TOS-1A Flamethrower of russian Forces Comes Too Close to Frontline and Gets Destroyed by FPV Drone

Destroction of the russian TOS-1A Solntsepyok by the SSU / Collage by Defense Espress / Original screenshots credit: Army of Drones
Destroction of the russian TOS-1A Solntsepyok by the SSU / Collage by Defense Espress / Original screenshots credit: Army of Drones

The main drawback of the formidable TOS-1A Solntsepyok in the russian weapon arsenal is that it needs to get close to the enemy in order to be effective

The threat posed by thermobaric weapons is well known to the russian invaders of Ukraine, so they try to use them as much as they can. But the Armed Forces of Ukraine are aware of it, too, and prepare countermeasures to destroy such weapons.

However, there is a major flaw to the thermobaric systems: they have a short attack range. The TOS-1A Solntsepyok "heavy flamethrower system" can fire its rockets only up to 6 km (3.7 miles) distance, some sources claim up to 10 km. The launcher carries a laser rangefinder to calculate the angle of attack.

Read more: ​Ukraine’s SOF Operators Eliminate russian Military, Take Captives in the Southern Direction (Video)

In the video above we can see one of the methods to capitalize on that flaw. Having detected a TOS-1A moving in the countryside near the line of contact, special forces of the Security Service of Ukraine deployed a rather short-range aerial drone with a primitive explosive charge.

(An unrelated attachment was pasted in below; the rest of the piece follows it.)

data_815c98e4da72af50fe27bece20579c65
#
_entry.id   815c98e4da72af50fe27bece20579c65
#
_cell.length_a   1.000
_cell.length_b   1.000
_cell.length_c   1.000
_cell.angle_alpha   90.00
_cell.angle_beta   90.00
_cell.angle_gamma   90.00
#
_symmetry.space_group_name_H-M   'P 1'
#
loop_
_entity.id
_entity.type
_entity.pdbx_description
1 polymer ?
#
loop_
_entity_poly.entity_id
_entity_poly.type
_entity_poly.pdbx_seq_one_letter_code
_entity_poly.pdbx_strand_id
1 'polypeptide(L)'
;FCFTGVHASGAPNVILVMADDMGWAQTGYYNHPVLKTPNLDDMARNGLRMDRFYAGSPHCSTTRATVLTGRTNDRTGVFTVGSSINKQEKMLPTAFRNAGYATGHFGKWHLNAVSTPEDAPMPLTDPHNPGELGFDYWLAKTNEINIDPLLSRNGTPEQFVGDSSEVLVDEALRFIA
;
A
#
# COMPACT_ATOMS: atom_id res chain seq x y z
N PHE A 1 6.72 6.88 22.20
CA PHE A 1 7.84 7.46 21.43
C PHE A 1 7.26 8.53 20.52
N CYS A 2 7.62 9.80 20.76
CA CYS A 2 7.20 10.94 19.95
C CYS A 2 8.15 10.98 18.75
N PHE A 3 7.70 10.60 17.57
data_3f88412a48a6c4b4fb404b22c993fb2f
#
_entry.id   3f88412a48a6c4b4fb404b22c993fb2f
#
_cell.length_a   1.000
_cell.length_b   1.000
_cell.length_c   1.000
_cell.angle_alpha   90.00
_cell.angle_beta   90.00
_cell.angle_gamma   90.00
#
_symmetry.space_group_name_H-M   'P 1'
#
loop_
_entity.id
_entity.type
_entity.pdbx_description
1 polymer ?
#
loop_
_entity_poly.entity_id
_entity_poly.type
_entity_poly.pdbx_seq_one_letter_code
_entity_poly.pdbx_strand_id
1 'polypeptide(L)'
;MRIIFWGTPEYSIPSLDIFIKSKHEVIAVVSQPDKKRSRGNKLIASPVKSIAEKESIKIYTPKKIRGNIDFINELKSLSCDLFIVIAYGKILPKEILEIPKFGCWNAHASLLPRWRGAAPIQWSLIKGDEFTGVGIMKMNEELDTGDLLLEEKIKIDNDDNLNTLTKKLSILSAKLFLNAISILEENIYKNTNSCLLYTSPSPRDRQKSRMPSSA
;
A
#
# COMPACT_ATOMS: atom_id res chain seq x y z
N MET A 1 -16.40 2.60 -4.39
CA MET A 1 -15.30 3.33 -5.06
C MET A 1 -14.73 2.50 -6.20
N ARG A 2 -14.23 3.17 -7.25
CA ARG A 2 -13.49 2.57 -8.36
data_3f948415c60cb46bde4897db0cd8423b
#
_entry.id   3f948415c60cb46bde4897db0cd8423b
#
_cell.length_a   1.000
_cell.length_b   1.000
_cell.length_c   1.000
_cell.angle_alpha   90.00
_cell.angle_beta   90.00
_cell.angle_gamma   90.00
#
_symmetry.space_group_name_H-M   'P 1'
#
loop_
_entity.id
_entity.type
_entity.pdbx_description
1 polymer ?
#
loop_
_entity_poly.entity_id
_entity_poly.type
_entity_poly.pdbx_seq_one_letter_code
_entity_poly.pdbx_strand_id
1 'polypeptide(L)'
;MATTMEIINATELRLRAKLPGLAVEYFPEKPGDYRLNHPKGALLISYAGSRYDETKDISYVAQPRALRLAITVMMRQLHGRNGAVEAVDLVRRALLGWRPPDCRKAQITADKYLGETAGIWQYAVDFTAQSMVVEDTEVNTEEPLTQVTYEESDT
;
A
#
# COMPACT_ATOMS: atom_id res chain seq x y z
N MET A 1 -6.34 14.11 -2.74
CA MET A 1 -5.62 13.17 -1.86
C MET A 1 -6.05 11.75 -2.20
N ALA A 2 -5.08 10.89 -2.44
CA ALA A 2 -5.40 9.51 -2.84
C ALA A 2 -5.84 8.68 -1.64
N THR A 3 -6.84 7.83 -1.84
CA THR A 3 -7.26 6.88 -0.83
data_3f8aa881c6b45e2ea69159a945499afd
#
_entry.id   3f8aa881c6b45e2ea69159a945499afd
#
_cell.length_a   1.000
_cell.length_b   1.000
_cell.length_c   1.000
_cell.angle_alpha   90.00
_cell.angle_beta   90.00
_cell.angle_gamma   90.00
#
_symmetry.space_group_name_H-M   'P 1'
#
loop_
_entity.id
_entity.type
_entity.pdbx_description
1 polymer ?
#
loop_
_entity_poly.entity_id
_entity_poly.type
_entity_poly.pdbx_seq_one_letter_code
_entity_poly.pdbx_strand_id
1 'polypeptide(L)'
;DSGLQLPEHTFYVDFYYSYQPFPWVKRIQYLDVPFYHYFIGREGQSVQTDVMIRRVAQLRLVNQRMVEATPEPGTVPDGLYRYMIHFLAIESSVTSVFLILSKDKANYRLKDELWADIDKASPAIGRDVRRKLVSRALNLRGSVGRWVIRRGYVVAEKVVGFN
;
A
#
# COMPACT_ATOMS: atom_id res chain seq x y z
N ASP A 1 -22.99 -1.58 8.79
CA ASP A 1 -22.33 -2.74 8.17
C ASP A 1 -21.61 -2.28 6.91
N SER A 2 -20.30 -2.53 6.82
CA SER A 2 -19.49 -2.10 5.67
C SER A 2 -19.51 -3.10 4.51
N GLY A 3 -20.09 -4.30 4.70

Such a simple weapon might be not enough to take an armored vehicle down but worked well against an almost unprotected thermobaric rocket launcher. Especially since the russian weapon system was hit in the fully loaded rocket pack.

Subsequently, the munitions started to cook off randomly, and the system itself was destroyed.

The video was published by the Army of Drones project press service. As noted, the first-person-view (FPV) drone used by the Ukrainian forces is called Pegasus, a classic quadcopter that meets the primary requirement of any FPV drone – be cheap and easily mass-produced.

Ukrainian Pehas (Pegasus) FPV drones
Ukrainian Pehas (Pegasus) FPV drones / Photo credit: Escadrone UAV operators' school

On the other hand, it takes a lot of effort and skill to pilot this weapon because the UAV operator has to manually control the unstabilized flight, sometimes making decisions and critical adjustments at the very last second.

A Ukrainian Pehas (Pegasus) FPV drone
A Ukrainian Pehas (Pegasus) FPV drone / Photo credit Escadrone

Not to mention the quality of the internet connection on the front line: the latency can suddenly jump high at any moment, and dealing with the wind. Find more about the challenges of being an FPV operator in our articles:

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